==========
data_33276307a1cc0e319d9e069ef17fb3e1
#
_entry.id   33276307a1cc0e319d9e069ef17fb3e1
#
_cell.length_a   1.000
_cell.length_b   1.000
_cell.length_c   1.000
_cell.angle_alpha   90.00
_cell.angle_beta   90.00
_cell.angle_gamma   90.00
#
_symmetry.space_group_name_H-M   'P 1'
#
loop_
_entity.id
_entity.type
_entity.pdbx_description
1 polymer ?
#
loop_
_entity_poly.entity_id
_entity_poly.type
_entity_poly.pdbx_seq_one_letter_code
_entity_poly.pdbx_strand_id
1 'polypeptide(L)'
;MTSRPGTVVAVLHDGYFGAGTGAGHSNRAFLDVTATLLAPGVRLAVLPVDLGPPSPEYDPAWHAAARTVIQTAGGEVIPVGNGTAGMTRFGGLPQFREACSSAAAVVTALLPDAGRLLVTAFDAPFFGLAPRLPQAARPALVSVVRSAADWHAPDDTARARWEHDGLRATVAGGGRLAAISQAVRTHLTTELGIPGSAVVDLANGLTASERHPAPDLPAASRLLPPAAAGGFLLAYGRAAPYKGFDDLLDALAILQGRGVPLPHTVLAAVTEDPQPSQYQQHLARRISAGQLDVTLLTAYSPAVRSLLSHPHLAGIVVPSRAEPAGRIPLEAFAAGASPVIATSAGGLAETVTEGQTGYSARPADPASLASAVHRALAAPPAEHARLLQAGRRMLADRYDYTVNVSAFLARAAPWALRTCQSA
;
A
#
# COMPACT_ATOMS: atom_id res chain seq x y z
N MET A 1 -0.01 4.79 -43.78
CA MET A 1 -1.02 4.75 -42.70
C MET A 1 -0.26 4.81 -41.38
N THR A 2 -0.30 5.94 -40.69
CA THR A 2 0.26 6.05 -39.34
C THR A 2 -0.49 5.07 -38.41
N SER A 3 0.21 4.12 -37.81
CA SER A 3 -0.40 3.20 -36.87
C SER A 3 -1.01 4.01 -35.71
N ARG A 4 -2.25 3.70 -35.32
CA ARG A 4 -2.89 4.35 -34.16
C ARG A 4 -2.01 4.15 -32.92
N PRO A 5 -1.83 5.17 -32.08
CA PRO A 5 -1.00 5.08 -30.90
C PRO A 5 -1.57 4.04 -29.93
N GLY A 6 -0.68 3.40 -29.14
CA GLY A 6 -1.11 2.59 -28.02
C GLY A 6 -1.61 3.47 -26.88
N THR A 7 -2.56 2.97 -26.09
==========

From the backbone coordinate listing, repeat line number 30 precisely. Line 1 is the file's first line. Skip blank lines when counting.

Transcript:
# COMPACT_ATOMS: atom_id res chain seq x y z